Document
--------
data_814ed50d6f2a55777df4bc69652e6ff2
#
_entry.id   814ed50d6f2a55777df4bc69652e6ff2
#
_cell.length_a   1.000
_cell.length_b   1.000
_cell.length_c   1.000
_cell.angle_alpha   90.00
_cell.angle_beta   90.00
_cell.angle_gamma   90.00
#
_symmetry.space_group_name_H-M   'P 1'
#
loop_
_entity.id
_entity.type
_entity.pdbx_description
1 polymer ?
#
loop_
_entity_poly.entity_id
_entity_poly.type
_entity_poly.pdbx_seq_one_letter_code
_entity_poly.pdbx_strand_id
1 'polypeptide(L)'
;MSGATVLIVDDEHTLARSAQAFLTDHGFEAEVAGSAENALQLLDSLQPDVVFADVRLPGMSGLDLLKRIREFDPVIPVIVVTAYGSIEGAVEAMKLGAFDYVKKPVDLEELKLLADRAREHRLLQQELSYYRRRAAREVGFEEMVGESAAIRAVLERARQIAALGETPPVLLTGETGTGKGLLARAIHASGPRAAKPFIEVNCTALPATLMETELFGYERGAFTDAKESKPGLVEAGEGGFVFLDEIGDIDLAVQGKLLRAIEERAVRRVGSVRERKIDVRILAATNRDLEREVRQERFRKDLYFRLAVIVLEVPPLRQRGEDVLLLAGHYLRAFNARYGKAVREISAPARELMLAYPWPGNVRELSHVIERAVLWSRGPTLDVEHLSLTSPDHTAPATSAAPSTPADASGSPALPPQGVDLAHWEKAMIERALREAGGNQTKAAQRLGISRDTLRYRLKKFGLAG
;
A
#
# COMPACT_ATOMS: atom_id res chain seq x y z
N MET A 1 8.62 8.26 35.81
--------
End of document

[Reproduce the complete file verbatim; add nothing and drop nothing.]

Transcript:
data_814ed50d6f2a55777df4bc69652e6ff2
#
_entry.id   814ed50d6f2a55777df4bc69652e6ff2
#
_cell.length_a   1.000
_cell.length_b   1.000
_cell.length_c   1.000
_cell.angle_alpha   90.00
_cell.angle_beta   90.00
_cell.angle_gamma   90.00
#
_symmetry.space_group_name_H-M   'P 1'
#
loop_
_entity.id
_entity.type
_entity.pdbx_description
1 polymer ?
#
loop_
_entity_poly.entity_id
_entity_poly.type
_entity_poly.pdbx_seq_one_letter_code
_entity_poly.pdbx_strand_id
1 'polypeptide(L)'
;MSGATVLIVDDEHTLARSAQAFLTDHGFEAEVAGSAENALQLLDSLQPDVVFADVRLPGMSGLDLLKRIREFDPVIPVIVVTAYGSIEGAVEAMKLGAFDYVKKPVDLEELKLLADRAREHRLLQQELSYYRRRAAREVGFEEMVGESAAIRAVLERARQIAALGETPPVLLTGETGTGKGLLARAIHASGPRAAKPFIEVNCTALPATLMETELFGYERGAFTDAKESKPGLVEAGEGGFVFLDEIGDIDLAVQGKLLRAIEERAVRRVGSVRERKIDVRILAATNRDLEREVRQERFRKDLYFRLAVIVLEVPPLRQRGEDVLLLAGHYLRAFNARYGKAVREISAPARELMLAYPWPGNVRELSHVIERAVLWSRGPTLDVEHLSLTSPDHTAPATSAAPSTPADASGSPALPPQGVDLAHWEKAMIERALREAGGNQTKAAQRLGISRDTLRYRLKKFGLAG
;
A
#
# COMPACT_ATOMS: atom_id res chain seq x y z
N MET A 1 8.62 8.26 35.81